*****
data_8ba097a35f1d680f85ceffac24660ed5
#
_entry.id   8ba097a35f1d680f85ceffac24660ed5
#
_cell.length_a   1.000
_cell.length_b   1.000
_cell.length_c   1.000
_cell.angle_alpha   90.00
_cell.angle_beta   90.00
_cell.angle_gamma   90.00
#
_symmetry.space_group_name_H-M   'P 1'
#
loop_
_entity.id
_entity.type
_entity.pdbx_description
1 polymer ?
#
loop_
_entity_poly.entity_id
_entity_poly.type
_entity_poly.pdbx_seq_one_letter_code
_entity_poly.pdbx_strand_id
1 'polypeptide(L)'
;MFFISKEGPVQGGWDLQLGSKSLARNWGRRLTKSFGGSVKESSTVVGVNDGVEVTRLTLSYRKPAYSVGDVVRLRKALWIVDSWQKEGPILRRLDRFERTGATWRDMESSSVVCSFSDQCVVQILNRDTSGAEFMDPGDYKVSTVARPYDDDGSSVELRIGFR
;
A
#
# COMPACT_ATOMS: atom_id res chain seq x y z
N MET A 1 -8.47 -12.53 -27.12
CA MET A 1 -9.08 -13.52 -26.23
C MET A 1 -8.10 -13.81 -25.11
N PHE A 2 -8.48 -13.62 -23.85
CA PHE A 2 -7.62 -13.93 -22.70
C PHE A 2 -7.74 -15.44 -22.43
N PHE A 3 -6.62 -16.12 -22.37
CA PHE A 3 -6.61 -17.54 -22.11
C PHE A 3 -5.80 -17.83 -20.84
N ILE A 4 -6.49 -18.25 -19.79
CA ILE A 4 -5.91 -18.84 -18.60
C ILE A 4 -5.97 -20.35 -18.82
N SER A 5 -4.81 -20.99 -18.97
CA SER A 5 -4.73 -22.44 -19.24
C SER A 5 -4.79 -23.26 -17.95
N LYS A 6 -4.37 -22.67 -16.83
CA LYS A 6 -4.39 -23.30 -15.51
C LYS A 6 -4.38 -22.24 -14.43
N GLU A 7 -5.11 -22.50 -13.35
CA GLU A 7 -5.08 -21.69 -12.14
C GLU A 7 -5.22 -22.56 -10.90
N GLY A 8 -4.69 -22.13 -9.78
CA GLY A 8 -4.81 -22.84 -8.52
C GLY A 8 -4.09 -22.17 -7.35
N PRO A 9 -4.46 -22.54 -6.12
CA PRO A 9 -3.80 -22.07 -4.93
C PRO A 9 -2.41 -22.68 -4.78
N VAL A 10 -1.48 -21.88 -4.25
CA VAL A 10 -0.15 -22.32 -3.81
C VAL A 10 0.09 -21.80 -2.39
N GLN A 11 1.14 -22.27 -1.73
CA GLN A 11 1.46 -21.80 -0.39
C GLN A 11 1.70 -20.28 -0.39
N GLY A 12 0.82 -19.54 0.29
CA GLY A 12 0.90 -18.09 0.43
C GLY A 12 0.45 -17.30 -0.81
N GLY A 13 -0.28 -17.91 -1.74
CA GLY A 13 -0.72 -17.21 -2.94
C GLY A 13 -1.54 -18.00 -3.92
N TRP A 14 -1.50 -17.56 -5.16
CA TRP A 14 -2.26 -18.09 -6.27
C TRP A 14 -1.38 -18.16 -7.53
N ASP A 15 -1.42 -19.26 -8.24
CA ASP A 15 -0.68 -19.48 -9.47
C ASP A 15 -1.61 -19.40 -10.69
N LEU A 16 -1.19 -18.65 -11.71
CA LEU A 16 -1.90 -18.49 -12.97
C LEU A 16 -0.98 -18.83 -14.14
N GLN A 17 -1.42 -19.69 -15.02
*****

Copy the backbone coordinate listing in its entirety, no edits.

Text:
data_8ba097a35f1d680f85ceffac24660ed5
#
_entry.id   8ba097a35f1d680f85ceffac24660ed5
#
_cell.length_a   1.000
_cell.length_b   1.000
_cell.length_c   1.000
_cell.angle_alpha   90.00
_cell.angle_beta   90.00
_cell.angle_gamma   90.00
#
_symmetry.space_group_name_H-M   'P 1'
#
loop_
_entity.id
_entity.type
_entity.pdbx_description
1 polymer ?
#
loop_
_entity_poly.entity_id
_entity_poly.type
_entity_poly.pdbx_seq_one_letter_code
_entity_poly.pdbx_strand_id
1 'polypeptide(L)'
;MFFISKEGPVQGGWDLQLGSKSLARNWGRRLTKSFGGSVKESSTVVGVNDGVEVTRLTLSYRKPAYSVGDVVRLRKALWIVDSWQKEGPILRRLDRFERTGATWRDMESSSVVCSFSDQCVVQILNRDTSGAEFMDPGDYKVSTVARPYDDDGSSVELRIGFR
;
A
#
# COMPACT_ATOMS: atom_id res chain seq x y z
N MET A 1 -8.47 -12.53 -27.12
CA MET A 1 -9.08 -13.52 -26.23
C MET A 1 -8.10 -13.81 -25.11
N PHE A 2 -8.48 -13.62 -23.85
CA PHE A 2 -7.62 -13.93 -22.70
C PHE A 2 -7.74 -15.44 -22.43
N PHE A 3 -6.62 -16.12 -22.37
CA PHE A 3 -6.61 -17.54 -22.11
C PHE A 3 -5.80 -17.83 -20.84
N ILE A 4 -6.49 -18.25 -19.79
CA ILE A 4 -5.91 -18.84 -18.60
C ILE A 4 -5.97 -20.35 -18.82
N SER A 5 -4.81 -20.99 -18.97
CA SER A 5 -4.73 -22.44 -19.24
C SER A 5 -4.79 -23.26 -17.95
N LYS A 6 -4.37 -22.67 -16.83
CA LYS A 6 -4.39 -23.30 -15.51
C LYS A 6 -4.38 -22.24 -14.43
N GLU A 7 -5.11 -22.50 -13.35
CA GLU A 7 -5.08 -21.69 -12.14
C GLU A 7 -5.22 -22.56 -10.90
N GLY A 8 -4.69 -22.13 -9.78
CA GLY A 8 -4.81 -22.84 -8.52
C GLY A 8 -4.09 -22.17 -7.35
N PRO A 9 -4.46 -22.54 -6.12
CA PRO A 9 -3.80 -22.07 -4.93
C PRO A 9 -2.41 -22.68 -4.78
N VAL A 10 -1.48 -21.88 -4.25
CA VAL A 10 -0.15 -22.32 -3.81
C VAL A 10 0.09 -21.80 -2.39
N GLN A 11 1.14 -22.27 -1.73
CA GLN A 11 1.46 -21.80 -0.39
C GLN A 11 1.70 -20.28 -0.39
N GLY A 12 0.82 -19.54 0.29
CA GLY A 12 0.90 -18.09 0.43
C GLY A 12 0.45 -17.30 -0.81
N GLY A 13 -0.28 -17.91 -1.74
CA GLY A 13 -0.72 -17.21 -2.94
C GLY A 13 -1.54 -18.00 -3.92
N TRP A 14 -1.50 -17.56 -5.16
CA TRP A 14 -2.26 -18.09 -6.27
C TRP A 14 -1.38 -18.16 -7.53
N ASP A 15 -1.42 -19.26 -8.24
CA ASP A 15 -0.68 -19.48 -9.47
C ASP A 15 -1.61 -19.40 -10.69
N LEU A 16 -1.19 -18.65 -11.71
CA LEU A 16 -1.90 -18.49 -12.97
C LEU A 16 -0.98 -18.83 -14.14
N GLN A 17 -1.42 -19.69 -15.02